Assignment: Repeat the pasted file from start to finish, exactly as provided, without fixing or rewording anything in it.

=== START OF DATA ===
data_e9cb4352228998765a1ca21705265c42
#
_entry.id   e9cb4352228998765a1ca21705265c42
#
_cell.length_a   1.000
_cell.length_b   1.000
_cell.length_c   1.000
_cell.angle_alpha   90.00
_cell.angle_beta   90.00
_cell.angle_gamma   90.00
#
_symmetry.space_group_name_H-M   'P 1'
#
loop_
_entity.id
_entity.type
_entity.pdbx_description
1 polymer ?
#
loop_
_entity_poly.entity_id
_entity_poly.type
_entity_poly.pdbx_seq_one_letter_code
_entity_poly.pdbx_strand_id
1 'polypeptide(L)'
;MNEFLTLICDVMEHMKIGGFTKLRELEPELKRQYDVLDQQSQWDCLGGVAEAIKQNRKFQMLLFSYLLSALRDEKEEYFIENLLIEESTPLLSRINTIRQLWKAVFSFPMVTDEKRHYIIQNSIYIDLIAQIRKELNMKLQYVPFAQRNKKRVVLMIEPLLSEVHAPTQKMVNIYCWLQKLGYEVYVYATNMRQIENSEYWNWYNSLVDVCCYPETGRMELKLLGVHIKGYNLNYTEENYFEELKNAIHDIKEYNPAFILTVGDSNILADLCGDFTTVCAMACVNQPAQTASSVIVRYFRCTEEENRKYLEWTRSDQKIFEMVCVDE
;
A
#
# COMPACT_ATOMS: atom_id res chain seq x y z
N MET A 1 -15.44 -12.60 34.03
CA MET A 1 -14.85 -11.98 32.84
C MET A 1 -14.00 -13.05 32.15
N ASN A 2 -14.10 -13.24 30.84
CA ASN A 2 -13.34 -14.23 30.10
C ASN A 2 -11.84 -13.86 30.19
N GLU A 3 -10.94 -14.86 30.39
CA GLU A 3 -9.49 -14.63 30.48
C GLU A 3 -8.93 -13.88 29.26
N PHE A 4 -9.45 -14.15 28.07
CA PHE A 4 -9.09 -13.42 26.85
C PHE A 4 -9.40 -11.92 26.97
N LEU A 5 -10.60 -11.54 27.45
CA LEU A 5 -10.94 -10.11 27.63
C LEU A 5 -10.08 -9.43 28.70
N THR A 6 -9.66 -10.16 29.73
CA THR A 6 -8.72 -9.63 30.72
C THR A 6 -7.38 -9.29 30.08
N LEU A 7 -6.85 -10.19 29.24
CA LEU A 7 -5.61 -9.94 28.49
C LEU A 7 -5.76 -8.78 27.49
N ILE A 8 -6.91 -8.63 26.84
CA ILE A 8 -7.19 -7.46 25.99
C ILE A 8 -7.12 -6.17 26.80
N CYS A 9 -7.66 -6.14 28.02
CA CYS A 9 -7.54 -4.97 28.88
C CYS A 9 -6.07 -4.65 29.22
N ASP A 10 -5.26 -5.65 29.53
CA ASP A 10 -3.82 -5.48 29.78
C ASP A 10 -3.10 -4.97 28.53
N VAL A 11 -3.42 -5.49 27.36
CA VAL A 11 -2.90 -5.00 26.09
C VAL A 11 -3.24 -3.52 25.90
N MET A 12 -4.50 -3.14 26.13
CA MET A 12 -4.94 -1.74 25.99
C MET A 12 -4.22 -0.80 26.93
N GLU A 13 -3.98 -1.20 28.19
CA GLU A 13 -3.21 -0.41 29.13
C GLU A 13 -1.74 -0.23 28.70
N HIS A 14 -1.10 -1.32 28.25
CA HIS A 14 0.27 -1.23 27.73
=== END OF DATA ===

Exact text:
data_e9cb4352228998765a1ca21705265c42
#
_entry.id   e9cb4352228998765a1ca21705265c42
#
_cell.length_a   1.000
_cell.length_b   1.000
_cell.length_c   1.000
_cell.angle_alpha   90.00
_cell.angle_beta   90.00
_cell.angle_gamma   90.00
#
_symmetry.space_group_name_H-M   'P 1'
#
loop_
_entity.id
_entity.type
_entity.pdbx_description
1 polymer ?
#
loop_
_entity_poly.entity_id
_entity_poly.type
_entity_poly.pdbx_seq_one_letter_code
_entity_poly.pdbx_strand_id
1 'polypeptide(L)'
;MNEFLTLICDVMEHMKIGGFTKLRELEPELKRQYDVLDQQSQWDCLGGVAEAIKQNRKFQMLLFSYLLSALRDEKEEYFIENLLIEESTPLLSRINTIRQLWKAVFSFPMVTDEKRHYIIQNSIYIDLIAQIRKELNMKLQYVPFAQRNKKRVVLMIEPLLSEVHAPTQKMVNIYCWLQKLGYEVYVYATNMRQIENSEYWNWYNSLVDVCCYPETGRMELKLLGVHIKGYNLNYTEENYFEELKNAIHDIKEYNPAFILTVGDSNILADLCGDFTTVCAMACVNQPAQTASSVIVRYFRCTEEENRKYLEWTRSDQKIFEMVCVDE
;
A
#
# COMPACT_ATOMS: atom_id res chain seq x y z
N MET A 1 -15.44 -12.60 34.03
CA MET A 1 -14.85 -11.98 32.84
C MET A 1 -14.00 -13.05 32.15
N ASN A 2 -14.10 -13.24 30.84
CA ASN A 2 -13.34 -14.23 30.10
C ASN A 2 -11.84 -13.86 30.19
N GLU A 3 -10.94 -14.86 30.39
CA GLU A 3 -9.49 -14.63 30.48
C GLU A 3 -8.93 -13.88 29.26
N PHE A 4 -9.45 -14.15 28.07
CA PHE A 4 -9.09 -13.42 26.85
C PHE A 4 -9.40 -11.92 26.97
N LEU A 5 -10.60 -11.54 27.45
CA LEU A 5 -10.94 -10.11 27.63
C LEU A 5 -10.08 -9.43 28.70
N THR A 6 -9.66 -10.16 29.73
CA THR A 6 -8.72 -9.63 30.72
C THR A 6 -7.38 -9.29 30.08
N LEU A 7 -6.85 -10.19 29.24
CA LEU A 7 -5.61 -9.94 28.49
C LEU A 7 -5.76 -8.78 27.49
N ILE A 8 -6.91 -8.63 26.84
CA ILE A 8 -7.19 -7.46 25.99
C ILE A 8 -7.12 -6.17 26.80
N CYS A 9 -7.66 -6.14 28.02
CA CYS A 9 -7.54 -4.97 28.88
C CYS A 9 -6.07 -4.65 29.22
N ASP A 10 -5.26 -5.65 29.53
CA ASP A 10 -3.82 -5.48 29.78
C ASP A 10 -3.10 -4.97 28.53
N VAL A 11 -3.42 -5.49 27.36
CA VAL A 11 -2.90 -5.00 26.09
C VAL A 11 -3.24 -3.52 25.90
N MET A 12 -4.50 -3.14 26.13
CA MET A 12 -4.94 -1.74 25.99
C MET A 12 -4.22 -0.80 26.93
N GLU A 13 -3.98 -1.20 28.19
CA GLU A 13 -3.21 -0.41 29.13
C GLU A 13 -1.74 -0.23 28.70
N HIS A 14 -1.10 -1.32 28.25
CA HIS A 14 0.27 -1.23 27.73